If this was the year of the photo-sharing app, Yahoo's just-released Flickr for mobile is the one to start playing with now, so that you can be one of those cool tech people who used the app before it got big. As far as hip-cred, Instagram looks like it's on the way out: Ever since Facebook bought it up, the company has started doing some shady things — and even as it has started to take it all back, you can expect Instagram to follow the money. When that happens, Flickr might be the place to go. It has a lot of the same features, a community, and Creative Commons standards that have made it a home for professional photographers since before the iPhone existed.
Another option: Pick (free). This "Instagram of Japan" is way more fun, offering the photo filters and lots of fun ways to draw on top of your pictures.
Speaking of photo-app wars: SnapChat could be the future. At the very least, it's the right now. The app has gotten a lot of attention because of its possible connection to sexting. (Here's a primer on that.) Since its launch in the spring SnapChat has exploded, mostly with the younger set, but its success inspired Facebook to release its own version last week (Poke, free), although it hasn't gotten the best reviews. The hype might not last, but some people think SnapChat represents a change in the way we share photos online for our increasingly mobile lives. Which is to say: we'll let them disappear in a matter of seconds, because we can't pay attention much longer than that.
Spotify (free, sort-of)
So, Spotify made its way to American mobile devices in the summer of 2011. But only those who paid for the full membership ($9.99 per month) had any real use for it. This year, however, Spotify launched a free, Pandora-style version. It doesn't provide access to the entire music library, but you do get some great new genre-based radio stations. Some might still prefer Pandora's "music genome project" version of the "curated radio" (free), but it all depends on your taste — or how many iTunes gift cards you got in your stocking.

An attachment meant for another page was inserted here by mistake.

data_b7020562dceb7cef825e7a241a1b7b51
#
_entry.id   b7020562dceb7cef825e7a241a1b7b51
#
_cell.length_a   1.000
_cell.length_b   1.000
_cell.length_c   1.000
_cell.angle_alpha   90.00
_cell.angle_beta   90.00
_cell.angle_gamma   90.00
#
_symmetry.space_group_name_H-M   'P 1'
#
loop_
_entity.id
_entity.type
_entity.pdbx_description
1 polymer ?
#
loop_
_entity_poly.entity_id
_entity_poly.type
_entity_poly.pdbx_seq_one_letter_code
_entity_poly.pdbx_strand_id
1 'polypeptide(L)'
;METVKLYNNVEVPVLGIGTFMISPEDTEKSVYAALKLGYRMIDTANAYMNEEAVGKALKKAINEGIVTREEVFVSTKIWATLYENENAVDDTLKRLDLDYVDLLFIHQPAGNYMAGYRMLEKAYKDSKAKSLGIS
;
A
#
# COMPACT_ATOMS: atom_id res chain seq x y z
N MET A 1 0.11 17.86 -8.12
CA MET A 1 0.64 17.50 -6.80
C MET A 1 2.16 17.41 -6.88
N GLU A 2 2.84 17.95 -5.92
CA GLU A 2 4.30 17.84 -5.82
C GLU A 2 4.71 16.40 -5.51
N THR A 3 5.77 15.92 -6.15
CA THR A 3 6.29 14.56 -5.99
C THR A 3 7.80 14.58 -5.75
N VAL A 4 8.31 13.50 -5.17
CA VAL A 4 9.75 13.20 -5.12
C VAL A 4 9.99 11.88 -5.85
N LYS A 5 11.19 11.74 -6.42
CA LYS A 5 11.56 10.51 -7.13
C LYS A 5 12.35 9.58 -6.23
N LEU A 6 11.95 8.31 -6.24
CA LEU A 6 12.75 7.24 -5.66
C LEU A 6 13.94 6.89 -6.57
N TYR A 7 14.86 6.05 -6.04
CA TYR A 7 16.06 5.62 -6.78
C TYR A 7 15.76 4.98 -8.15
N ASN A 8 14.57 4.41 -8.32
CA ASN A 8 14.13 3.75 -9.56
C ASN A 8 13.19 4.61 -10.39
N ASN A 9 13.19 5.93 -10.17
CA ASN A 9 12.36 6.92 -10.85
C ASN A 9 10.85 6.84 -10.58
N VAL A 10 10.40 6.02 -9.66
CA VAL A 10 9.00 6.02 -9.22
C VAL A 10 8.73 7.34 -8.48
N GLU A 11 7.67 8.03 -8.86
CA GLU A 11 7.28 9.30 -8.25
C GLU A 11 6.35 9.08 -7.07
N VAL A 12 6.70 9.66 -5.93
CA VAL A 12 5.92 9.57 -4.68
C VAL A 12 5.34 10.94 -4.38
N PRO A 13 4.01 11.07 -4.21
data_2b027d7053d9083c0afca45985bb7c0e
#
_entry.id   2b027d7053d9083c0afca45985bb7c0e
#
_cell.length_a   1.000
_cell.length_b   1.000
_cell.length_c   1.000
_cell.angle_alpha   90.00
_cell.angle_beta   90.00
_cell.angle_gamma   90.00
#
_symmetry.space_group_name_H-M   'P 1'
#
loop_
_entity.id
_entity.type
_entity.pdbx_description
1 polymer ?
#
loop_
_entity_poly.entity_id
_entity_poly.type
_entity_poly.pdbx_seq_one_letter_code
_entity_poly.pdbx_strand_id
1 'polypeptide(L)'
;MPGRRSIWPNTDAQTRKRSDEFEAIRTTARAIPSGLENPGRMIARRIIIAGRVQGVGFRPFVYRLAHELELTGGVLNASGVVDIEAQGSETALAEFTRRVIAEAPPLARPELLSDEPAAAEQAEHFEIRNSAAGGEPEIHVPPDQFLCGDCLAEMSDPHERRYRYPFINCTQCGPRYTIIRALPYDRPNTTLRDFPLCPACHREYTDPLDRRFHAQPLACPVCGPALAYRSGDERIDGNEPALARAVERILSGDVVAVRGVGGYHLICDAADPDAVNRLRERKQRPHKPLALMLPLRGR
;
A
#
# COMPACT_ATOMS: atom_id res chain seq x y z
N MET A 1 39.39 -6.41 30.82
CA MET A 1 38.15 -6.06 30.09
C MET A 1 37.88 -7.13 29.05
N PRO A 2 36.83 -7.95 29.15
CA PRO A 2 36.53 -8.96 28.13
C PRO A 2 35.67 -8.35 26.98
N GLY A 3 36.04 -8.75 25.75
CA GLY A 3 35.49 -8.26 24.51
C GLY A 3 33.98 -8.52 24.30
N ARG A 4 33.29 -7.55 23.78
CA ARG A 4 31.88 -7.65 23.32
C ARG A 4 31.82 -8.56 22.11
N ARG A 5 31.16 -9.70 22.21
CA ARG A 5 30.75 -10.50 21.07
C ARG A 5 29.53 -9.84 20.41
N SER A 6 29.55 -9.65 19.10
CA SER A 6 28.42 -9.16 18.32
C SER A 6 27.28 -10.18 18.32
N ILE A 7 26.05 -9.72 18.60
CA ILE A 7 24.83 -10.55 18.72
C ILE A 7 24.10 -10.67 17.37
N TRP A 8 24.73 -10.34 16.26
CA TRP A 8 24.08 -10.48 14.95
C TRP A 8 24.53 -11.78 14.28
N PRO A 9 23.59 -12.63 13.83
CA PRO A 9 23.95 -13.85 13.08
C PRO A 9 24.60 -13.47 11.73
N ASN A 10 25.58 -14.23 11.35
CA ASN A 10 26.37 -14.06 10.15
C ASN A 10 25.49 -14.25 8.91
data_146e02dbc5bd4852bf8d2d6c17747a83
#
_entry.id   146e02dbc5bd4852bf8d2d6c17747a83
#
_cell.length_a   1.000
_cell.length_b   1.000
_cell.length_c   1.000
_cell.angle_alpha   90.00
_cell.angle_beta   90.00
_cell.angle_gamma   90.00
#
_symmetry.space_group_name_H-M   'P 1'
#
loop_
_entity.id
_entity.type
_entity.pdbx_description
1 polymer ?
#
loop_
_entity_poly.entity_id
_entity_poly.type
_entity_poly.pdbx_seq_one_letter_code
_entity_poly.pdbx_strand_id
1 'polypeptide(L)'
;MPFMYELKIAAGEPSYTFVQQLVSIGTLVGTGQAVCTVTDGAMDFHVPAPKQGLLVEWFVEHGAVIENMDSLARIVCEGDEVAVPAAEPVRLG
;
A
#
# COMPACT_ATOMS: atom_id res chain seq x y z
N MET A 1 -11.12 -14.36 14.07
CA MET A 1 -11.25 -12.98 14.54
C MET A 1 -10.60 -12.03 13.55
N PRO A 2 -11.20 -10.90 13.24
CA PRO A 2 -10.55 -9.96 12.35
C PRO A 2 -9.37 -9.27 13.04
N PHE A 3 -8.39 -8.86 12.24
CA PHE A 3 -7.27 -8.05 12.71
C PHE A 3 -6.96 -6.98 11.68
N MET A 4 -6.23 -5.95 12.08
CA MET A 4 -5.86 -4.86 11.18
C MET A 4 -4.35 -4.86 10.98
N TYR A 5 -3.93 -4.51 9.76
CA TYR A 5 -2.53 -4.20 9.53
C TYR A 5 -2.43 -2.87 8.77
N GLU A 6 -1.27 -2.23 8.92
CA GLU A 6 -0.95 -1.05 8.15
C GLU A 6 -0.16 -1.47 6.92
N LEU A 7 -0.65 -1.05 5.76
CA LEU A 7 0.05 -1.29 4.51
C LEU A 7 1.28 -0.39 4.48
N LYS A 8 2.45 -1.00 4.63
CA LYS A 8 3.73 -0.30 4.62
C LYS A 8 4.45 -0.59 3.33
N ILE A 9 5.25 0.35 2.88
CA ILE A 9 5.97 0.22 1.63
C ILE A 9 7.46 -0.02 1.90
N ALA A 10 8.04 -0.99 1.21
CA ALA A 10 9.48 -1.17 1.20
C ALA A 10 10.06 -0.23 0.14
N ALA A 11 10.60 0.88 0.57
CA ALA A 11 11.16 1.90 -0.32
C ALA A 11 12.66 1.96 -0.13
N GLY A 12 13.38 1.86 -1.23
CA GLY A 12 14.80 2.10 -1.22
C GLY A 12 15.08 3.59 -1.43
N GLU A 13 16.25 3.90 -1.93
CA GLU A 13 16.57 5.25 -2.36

Jetpack Joyride (free)
There is always a game of the moment. One year it was Angry Birds ($.99). For a brief moment earlier this year it was Draw Something (free). I am personally a Words with Friends/Scrabble loyalist. But right now the big thing is Jetpack Joyride, from the makers of Fruit Ninja (free) — it involves collecting coins and completing missions to buy new gear. It will probably stay fun for about two months. But by that time you'll have another favorite game to worry about.
Camera Awesome (free, sort-of)
Unlike Instagram, which is more about social networking and cleaning up ugly photos than quality photography, this iOS only app is like a tiny little PhotoShop app in your pocket. It "awesomizes" photos with a series of features, including levelization and saturation. While the app download comes free, those settings cost either $0.99 per filter, or $9.99 for the whole suite. In a year when we found new ways to take and share photos on the go, it's kind of nice to have something that actually helps people take and share, you know, better photos. Plus, the app syncs right up with your social networks, making this a nice complementary app to Instagram.
This article is from the archive of our partner The Wire.